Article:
I was in Cairo in November 2008 to shoot a short film for an exhibition entitled Lapdogs of the Bourgeoisie. It's in a ‘reality’ TV style. A broadcast ‘trailer’, in fact a synopsis of a future programme. Its a copy of Faking It.
Lapdogs of the Bourgeoisie explores issues of class in contemporary art. Faking It is all about class.
My film Lapdogs collapses down two versions of class, one historic and the other contemporary. The historic is that inscribed within the premise of the Faking It series - borrowed from George Bernard Shaw's Pygmalian, itself based on a scene in Ovid's Metamorphoses, and better known as My Fair Lady with Audrey Hepburn - class marked by education, occupation, taste, aspiration, and - after Marx- rights over 'the means of production'. In this traditional sense of class, the labour of the working class person is expropriated by RDF media.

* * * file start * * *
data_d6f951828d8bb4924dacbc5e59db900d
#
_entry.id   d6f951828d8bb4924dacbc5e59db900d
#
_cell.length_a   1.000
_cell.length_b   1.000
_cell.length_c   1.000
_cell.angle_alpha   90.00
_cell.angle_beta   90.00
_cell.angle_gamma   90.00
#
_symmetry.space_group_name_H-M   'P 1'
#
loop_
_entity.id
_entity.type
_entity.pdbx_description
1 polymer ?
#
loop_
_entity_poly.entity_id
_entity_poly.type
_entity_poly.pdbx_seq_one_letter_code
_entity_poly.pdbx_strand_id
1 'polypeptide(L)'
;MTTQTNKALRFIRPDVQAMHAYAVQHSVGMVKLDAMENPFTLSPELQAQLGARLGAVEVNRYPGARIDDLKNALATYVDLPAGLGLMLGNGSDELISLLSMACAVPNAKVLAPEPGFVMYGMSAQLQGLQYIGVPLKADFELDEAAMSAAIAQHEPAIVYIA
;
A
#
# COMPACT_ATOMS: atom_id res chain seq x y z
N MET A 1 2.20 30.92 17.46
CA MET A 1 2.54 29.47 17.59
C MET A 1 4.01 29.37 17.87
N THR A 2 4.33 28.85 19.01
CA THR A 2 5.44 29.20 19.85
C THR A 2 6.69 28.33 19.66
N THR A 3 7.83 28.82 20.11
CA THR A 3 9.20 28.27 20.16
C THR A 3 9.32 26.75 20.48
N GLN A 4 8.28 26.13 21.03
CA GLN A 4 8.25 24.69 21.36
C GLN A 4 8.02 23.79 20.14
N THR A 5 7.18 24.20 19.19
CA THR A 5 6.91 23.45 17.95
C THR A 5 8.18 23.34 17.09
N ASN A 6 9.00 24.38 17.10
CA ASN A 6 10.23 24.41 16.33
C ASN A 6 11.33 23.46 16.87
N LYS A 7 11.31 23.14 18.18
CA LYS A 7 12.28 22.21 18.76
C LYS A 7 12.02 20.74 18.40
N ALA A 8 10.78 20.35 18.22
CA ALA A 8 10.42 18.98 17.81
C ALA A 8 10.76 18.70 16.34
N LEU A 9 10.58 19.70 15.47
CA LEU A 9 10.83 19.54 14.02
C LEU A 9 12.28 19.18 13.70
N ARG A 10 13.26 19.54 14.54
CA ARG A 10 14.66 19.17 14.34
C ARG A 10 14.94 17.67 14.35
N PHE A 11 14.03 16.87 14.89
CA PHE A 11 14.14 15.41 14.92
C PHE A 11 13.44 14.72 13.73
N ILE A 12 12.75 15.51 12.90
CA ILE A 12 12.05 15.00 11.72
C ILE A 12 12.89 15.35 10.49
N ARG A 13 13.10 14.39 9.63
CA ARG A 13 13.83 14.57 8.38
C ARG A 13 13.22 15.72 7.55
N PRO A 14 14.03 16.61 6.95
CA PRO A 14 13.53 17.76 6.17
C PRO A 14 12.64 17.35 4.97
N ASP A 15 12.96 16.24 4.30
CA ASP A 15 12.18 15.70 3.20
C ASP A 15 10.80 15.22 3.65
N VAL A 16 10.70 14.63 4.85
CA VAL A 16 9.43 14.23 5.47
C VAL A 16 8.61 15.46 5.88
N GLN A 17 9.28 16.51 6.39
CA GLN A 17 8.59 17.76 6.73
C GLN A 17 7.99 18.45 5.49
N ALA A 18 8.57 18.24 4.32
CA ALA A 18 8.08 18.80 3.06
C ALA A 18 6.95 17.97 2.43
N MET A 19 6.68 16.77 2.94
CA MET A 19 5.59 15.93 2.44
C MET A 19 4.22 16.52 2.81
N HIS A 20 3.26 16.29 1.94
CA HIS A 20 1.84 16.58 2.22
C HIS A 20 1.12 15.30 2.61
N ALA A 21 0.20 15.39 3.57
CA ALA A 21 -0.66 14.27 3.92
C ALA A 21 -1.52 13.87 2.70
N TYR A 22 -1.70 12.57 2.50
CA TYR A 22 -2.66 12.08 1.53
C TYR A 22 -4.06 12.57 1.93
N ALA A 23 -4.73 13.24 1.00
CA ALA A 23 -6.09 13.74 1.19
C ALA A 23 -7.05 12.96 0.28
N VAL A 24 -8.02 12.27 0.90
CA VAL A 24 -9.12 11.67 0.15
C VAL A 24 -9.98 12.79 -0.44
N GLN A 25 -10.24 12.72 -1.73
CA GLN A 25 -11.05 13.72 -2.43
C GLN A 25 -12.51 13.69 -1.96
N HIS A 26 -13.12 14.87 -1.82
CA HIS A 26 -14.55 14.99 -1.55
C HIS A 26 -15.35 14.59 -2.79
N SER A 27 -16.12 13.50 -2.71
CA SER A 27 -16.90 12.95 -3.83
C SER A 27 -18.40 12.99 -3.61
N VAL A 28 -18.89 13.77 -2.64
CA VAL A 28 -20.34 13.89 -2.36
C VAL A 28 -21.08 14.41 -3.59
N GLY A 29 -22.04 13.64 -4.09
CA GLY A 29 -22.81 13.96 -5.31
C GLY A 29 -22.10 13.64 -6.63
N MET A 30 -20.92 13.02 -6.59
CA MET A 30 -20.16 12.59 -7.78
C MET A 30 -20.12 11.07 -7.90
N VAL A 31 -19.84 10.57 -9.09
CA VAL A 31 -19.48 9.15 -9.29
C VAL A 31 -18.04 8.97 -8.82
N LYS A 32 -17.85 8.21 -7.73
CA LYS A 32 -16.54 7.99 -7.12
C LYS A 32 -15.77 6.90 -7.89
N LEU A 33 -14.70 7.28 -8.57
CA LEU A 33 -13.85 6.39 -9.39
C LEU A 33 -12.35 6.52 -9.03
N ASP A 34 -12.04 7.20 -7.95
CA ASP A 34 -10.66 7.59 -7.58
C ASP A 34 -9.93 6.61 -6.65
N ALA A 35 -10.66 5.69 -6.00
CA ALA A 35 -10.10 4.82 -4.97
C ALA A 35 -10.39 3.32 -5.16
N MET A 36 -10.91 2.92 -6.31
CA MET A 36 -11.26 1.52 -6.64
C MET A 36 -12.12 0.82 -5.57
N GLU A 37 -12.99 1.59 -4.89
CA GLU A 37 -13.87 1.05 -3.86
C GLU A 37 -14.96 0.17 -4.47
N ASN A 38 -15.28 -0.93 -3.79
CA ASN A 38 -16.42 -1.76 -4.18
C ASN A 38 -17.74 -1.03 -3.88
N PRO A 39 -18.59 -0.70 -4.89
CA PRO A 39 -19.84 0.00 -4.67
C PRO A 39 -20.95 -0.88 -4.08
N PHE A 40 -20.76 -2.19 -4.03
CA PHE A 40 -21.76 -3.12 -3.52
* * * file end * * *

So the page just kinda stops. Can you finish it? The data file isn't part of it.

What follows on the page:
RDF media also own the property rights to the Faking It TV format. They sell those broadcast rights worldwide. Immaterial properties have been described as 'the oil of the 21st Century' and the begining of a new class divide. So the contemporary figure of the working class is doubly exploited. First labour as entertainment, second as property.
I'm trying to sell Lapdogs as a TV format, in countries outside of RDF media's reach.
You can view the film, read about the accompanying book published by Sternberg Press, study the Lapdogs script, see how the project was installed at the Arnolfini in Bristol, peruse a Guardian review, or look-at more images of the shoot in Cairo.